Despite the attention to detail and all of the various specifications that are laid out by the NCAA, there remains one big wild card Temple can’t address until the Sunday before the tournament begins: the identities of the eight schools that will be coming to town. Since the NCAA doesn’t announce the field of participants to the host cities before the brackets are revealed on TV to the rest of the country, Bradshaw’s team must be ready to move quickly when it finds out who will be playing in Philadelphia.
The people on the front line are the one or two hosts assigned to each team. If Wyoming is announced as a participant in Philadelphia, the hosts reach out to help coordinate travel, lodging, practice schedules and any other needs. Consider them the concierges who attempt to make sure every detail is handled correctly. It is vital that teams aren’t inconvenienced, so as not to be at any competitive disadvantage on the court.
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“The circumstances are not typical,” says Giunta. “We have to find out whether hotels have showers that can accommodate a seven-footer. I stood in showers at hotels to check that. I’m six-five, and if I have room above my head, it’s OK. We’ve had to switch hotels because of that.”
Every hotel must have three rooms available to host meetings, film sessions, study halls and fan events. If a team wants to do a walk-through at the hotel on the day of a game, a ballroom must be ready for that. There are even team specifications regarding arrivals. Some want to come in the front door with fans cheering, balloons fluttering, and a welcome banner heralding their presence. Others want to sneak in the back door and go directly to their rooms.
“The NCAA’s main concern is the experience of the student athletes,” Giunta says. “The hotel and transportation are big parts of that. If it’s a bad hotel or a bus is late to take the team to a practice or a game, the NCAA notices that.”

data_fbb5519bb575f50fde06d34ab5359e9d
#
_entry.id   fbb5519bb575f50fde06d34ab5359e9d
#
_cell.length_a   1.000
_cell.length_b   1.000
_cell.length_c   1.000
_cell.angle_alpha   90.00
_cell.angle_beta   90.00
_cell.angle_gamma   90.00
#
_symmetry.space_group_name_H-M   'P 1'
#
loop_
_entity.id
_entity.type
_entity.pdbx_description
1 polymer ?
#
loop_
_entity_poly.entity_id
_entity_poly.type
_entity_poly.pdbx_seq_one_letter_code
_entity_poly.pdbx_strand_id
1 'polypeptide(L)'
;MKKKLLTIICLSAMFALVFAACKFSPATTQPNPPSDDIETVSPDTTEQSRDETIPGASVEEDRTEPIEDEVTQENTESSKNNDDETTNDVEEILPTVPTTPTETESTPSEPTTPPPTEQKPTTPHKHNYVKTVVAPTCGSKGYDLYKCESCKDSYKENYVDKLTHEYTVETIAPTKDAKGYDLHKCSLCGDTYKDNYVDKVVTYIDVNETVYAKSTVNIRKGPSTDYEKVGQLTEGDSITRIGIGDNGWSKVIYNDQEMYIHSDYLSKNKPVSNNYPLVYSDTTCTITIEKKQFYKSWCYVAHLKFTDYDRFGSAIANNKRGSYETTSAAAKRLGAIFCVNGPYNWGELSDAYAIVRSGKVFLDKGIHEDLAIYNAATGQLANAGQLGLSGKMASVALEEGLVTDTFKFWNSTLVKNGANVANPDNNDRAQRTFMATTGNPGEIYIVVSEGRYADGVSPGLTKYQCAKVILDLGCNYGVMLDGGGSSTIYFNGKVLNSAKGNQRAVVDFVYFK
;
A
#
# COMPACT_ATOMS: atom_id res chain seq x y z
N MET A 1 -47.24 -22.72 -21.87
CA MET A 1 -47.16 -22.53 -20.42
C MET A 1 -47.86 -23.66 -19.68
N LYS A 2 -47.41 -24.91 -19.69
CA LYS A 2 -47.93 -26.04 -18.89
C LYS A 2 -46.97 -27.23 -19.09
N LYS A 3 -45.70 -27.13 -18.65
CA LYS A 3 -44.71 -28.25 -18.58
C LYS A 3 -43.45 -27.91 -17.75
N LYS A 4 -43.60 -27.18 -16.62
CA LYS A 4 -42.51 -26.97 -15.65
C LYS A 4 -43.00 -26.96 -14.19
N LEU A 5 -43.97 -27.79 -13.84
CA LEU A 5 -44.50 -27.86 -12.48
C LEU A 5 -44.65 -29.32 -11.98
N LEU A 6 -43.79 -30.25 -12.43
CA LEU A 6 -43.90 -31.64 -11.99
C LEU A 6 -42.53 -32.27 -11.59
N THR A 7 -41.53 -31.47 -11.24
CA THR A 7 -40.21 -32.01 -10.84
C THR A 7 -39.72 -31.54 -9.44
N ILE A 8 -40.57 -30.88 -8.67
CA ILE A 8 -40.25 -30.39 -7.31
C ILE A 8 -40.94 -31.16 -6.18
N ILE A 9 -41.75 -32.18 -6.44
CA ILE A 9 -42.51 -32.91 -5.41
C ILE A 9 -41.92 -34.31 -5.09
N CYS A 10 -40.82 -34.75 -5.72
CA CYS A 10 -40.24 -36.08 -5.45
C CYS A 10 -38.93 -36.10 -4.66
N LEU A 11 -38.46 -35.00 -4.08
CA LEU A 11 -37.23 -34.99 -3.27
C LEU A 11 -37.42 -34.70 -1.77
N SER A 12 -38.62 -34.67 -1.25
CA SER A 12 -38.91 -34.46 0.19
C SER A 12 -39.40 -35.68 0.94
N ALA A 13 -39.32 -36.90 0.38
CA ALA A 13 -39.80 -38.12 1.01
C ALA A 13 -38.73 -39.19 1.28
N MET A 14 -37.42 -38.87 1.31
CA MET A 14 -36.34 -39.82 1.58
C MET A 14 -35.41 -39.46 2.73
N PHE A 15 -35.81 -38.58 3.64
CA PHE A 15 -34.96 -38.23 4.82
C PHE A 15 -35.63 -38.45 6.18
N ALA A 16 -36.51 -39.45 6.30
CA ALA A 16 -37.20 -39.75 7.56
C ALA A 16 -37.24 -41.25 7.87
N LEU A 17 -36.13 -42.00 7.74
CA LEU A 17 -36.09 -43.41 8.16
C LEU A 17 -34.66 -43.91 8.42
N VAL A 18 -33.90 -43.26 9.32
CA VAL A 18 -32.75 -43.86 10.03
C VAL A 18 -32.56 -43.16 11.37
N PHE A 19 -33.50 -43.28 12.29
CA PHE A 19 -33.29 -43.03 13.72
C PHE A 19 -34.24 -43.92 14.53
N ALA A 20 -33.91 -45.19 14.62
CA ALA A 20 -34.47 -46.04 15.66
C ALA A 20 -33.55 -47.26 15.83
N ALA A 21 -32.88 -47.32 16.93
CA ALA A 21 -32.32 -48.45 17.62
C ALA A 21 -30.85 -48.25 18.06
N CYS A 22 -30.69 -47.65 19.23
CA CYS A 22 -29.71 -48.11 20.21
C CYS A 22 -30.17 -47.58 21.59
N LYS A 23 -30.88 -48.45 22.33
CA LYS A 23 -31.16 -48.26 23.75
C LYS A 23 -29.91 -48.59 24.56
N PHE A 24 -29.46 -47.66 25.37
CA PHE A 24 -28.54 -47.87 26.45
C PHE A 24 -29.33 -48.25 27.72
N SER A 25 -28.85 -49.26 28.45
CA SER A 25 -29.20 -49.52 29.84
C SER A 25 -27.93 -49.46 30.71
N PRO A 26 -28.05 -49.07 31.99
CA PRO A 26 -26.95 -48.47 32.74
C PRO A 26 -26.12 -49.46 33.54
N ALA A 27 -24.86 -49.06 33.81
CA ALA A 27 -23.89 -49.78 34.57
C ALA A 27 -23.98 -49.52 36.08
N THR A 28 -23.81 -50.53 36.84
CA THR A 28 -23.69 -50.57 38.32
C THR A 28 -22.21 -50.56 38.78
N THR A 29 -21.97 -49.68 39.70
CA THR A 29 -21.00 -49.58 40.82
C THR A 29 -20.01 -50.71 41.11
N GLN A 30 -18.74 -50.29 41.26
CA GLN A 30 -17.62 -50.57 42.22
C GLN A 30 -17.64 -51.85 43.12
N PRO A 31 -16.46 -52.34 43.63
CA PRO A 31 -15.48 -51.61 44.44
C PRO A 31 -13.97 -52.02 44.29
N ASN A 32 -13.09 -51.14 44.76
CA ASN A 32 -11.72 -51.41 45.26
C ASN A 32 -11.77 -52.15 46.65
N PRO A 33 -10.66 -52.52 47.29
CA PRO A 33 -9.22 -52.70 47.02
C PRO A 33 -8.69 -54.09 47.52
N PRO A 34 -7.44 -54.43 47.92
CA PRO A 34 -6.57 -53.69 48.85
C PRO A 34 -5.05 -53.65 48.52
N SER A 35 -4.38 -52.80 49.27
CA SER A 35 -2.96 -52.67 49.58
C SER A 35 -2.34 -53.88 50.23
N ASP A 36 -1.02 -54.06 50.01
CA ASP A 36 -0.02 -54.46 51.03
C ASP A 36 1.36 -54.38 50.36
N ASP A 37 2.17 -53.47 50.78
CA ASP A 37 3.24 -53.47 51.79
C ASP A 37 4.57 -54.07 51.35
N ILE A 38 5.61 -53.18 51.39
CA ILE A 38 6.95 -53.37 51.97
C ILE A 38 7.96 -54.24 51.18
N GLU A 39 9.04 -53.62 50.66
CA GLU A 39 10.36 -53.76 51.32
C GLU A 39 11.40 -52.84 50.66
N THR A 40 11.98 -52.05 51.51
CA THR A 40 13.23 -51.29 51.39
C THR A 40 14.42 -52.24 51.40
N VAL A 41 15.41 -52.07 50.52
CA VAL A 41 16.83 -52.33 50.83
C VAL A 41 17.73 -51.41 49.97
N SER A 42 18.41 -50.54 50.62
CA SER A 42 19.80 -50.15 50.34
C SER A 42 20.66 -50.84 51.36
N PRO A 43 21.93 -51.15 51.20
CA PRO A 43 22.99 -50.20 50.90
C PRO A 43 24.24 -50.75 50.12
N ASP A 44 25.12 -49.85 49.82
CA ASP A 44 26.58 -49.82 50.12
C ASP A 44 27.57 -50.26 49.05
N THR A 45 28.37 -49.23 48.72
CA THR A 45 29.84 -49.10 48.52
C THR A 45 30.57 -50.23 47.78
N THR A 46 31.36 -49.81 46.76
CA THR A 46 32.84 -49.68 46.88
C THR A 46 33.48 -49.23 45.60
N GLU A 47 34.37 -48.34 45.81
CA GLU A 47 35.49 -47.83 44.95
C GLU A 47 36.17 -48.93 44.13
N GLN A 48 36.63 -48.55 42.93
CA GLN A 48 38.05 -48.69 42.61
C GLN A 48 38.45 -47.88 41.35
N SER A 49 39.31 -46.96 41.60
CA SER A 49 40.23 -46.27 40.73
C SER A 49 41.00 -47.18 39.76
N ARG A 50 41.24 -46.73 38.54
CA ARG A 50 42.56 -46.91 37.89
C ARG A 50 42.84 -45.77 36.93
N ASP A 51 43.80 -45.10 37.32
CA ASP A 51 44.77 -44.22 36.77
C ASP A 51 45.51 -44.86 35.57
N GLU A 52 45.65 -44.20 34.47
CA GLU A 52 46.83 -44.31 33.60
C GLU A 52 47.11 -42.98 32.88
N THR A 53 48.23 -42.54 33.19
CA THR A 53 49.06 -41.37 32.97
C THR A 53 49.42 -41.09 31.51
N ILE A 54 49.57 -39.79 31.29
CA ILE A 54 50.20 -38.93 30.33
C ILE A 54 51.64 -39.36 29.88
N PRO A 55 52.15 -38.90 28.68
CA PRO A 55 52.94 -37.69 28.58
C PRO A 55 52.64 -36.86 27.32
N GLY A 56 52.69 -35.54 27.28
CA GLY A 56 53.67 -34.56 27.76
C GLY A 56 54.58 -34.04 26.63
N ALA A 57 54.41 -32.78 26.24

Bradshaw expects as many as five head coaches from the teams playing in Philadelphia to be “fairly high maintenance”—but that’s just part of the preparation process. The volunteers chosen are expected to be problem solvers and facilitators—all the better to handle demanding people and unusual requests.
Speaking of volunteers, Temple has assembled an army of them to work with teams, fans, sponsors and the media. Hundreds of journalists will descend upon Philadelphia to cover the games. They, too, must be fed information (and food), given access to players and coaches, and assisted with IT issues.
And, of course, everything must run according to a tight NCAA schedule. If the first game on Friday, March 22, is scheduled to tip off at 12:07 EST, then that must be the case. Everything that has happened to that point matters little to the fans tuning in to watch the action. It’s time for basketball.
When the final horn sounds, the last media report is filed, and the teams have headed home, Bradshaw and his staff can, at long last, relax. Content that several months of meetings, planning sessions, and standing in hotel showers have resulted
in a great event, they can all go back to their regular lives.
“I’ve already said to my wife, ‘Please forgive me for all of the things that will happen,’” Bradshaw says, laughing. “Everybody has my home and cell numbers. Who knows, maybe a school president will call me in the middle of the night.”
And chances are, Bradshaw will be ready for the call.